Modern split-system and ducted air conditioners consist of an indoor unit and an outdoor unit. The indoor unit is what you generally see on your wall (for split systems), and contains vents that extract warm air from the home. In a nutshell, the indoor unit strips heat from the air and returns the cool air to the room. The outdoor unit takes the stripped heat and releases it outside.
Types of Air Conditioners
There are 3 main types of air-conditioning units – window/wall, split-system and ducted.
(From left to right) Window/wall, split and ducted air conditioning units
These units have the entire cooling and heating mechanism in the one box. Typically these units are installed by cutting a hole in a wall or a window, and are used to cool a single room. We’d recommend steering clear of these. Although cheaper than split systems, they are noisier, less efficient and take up more internal space.
Split system units
These units have an indoor unit and an outdoor unit which are connected by tubing that is passed through a small hole in the wall. These units can be used to cool either a single room, or an entire home (using a multi-split system unit).
Ducted air conditioning systems funnel air back and forth between the rooms of a house and a central indoor unit located in the roof. The air passes via a series of ducts located in the ceilings of individual rooms in your home. The indoor unit then connects to the outdoor unit via a series of pipes. Ducted air-conditioners are used to cool entire homes.
Financial and Environmental Savings
Here’s how air conditioning stacks up against a number of other cooling systems both financially and environmentally.
Cooling an Individual Room (an area of 20 m2)
Our calculations showed that using a split-system reverse cycle air conditioner was the most expensive and polluting way to cool a room. It produced around 2.3 tonnes more CO2 than a ceiling fan or a portable evaporative cooler over a 10 year lifetime (the equivalent of driving 15,800 km)1, and its total costs were about $1,000 more. Electricity alone accounted for 50% of the extra cost.
If you’re using air conditioning for cooling only (for example if you live in the tropics), your costs rise even more! You’ll end up paying close to $2,000 more over a 10 year lifetime. That’s because a cooling-only unit costs only slightly less than a reverse cycle air conditioner, but doesn’t give you the benefit of energy-efficient heating in winter. In our calculations below we’ve assumed use of an air conditioner for heating as well, so we’ve only allocated 50% of the upfront costs of air conditioning to cooling.
|Annual Energy Cost||$9||$10||$64|
|10 Year Total Cost||$387||$450||$1,450|
|10 Year CO2 Emissions||396 kg||454 kg||2,767 kg|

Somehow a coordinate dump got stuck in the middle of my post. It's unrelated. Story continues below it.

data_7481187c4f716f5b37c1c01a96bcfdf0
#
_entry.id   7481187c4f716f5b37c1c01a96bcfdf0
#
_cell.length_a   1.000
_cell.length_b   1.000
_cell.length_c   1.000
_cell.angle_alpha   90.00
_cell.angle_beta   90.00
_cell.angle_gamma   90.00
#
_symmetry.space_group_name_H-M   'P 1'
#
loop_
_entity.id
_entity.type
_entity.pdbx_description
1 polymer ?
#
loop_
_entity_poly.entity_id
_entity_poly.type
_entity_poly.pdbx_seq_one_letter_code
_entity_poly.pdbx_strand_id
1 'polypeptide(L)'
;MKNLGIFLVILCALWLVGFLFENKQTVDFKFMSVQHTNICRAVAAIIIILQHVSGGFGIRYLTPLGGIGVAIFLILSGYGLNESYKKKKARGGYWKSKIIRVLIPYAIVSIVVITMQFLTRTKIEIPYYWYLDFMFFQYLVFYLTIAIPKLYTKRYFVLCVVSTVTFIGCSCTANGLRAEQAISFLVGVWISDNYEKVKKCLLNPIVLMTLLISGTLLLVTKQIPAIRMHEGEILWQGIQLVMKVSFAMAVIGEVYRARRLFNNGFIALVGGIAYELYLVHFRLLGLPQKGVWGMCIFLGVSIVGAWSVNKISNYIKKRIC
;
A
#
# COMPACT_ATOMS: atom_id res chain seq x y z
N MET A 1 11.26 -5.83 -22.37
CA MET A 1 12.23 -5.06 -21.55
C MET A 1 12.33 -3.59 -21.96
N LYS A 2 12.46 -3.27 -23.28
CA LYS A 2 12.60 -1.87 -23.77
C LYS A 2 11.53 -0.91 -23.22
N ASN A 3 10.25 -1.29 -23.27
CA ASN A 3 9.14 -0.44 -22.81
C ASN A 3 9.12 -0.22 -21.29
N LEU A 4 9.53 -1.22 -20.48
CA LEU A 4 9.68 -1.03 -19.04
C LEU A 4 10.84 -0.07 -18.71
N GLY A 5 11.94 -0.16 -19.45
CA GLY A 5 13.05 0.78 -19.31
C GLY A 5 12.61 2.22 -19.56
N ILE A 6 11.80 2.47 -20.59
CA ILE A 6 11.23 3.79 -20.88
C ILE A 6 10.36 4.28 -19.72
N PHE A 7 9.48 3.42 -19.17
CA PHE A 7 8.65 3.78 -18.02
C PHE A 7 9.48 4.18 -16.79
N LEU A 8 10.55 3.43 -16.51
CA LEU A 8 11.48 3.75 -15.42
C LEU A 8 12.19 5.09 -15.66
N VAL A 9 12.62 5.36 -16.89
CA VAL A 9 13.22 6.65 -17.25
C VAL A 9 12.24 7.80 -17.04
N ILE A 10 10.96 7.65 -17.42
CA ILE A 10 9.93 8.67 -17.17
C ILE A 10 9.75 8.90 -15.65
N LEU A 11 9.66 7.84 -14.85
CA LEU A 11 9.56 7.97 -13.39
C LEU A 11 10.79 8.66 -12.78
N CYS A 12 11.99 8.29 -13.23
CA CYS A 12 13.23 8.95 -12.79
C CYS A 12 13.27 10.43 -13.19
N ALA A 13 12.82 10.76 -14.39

Figures based on 560 hours of cooling per year and an average electricity price of 21.9c per kw/h. Air conditioning unit compared was a 2.5KW reverse cycle unit with an EER of 4.82, and portable evaporative cooler was a 14L size, capable of cooling up to 20 m2. Calculations assume 125KW of cooling per m2.
Cooling an Entire Home (an area of 100 m2)
If ducted air-conditioning is the only method you’re using to cool your home, then expect a very big bill. For a cooling-only system you’d be looking at about $12,700 extra over 10 years compared to running ceiling fans alone. Using ducted reverse cycle air conditioning brings that difference down to around $7,600 (since you save on the cost of installing separate heating in winter). Nevertheless, that’s still a lot of extra cash to be spending!
If you think the extra cost is big, then the extra CO2 emissions from air conditioning are staggering. A ducted air conditioner will emit an extra 18.4 tonnes of CO2 over 10 years – that’s the equivalent of driving a car 122,700 km!1
Air Con /
|Annual Energy Cost||$55||$125||$477|
|10 Year Total Cost||$2,321||$9,208||$9,917|
|10 Year CO2 Emissions||2,375 kg||5,462 kg||20,776 kg|
Figures based on 560 hours of cooling per year and an average electricity price of 21.9c per kw/h. Air conditioning unit compared was a 12.5KW ducted reverse cycle unit with an EER of 3.21, and evaporative cooling was a 12.6KW ducted unit. Calculations assume 125kw of cooling per m2.
Air conditioning is the costliest and highest polluting form of cooling – however it’s also the most powerful. The question you need to ask yourself is “How much cooling power do I need?” If you live in the tropics or in humid coastal parts of NSW, QLD and WA, you’ll need a lot of power, so air conditioning may be your only option. On the other hand, if you live in milder, less humid parts of the country such as Tasmania and parts of Victoria, then evaporative cooling and even ceiling fans may provide enough cooling power.
If you need to go with air conditioning, then we strongly recommend installing ceiling fans in every room as well. Running ceiling fans along with the air conditioner, or even running ceiling fans alone on milder days, could help you reduce your electricity bills to the point where the fans pay for themselves. You should also consider installing solar panels on your rooftop, as these can supply a large portion of the power you’ll need to run your air conditioner during the day.
Make sure to also check out our 10 Easy Tips for Reducing Your Air Conditioning costs.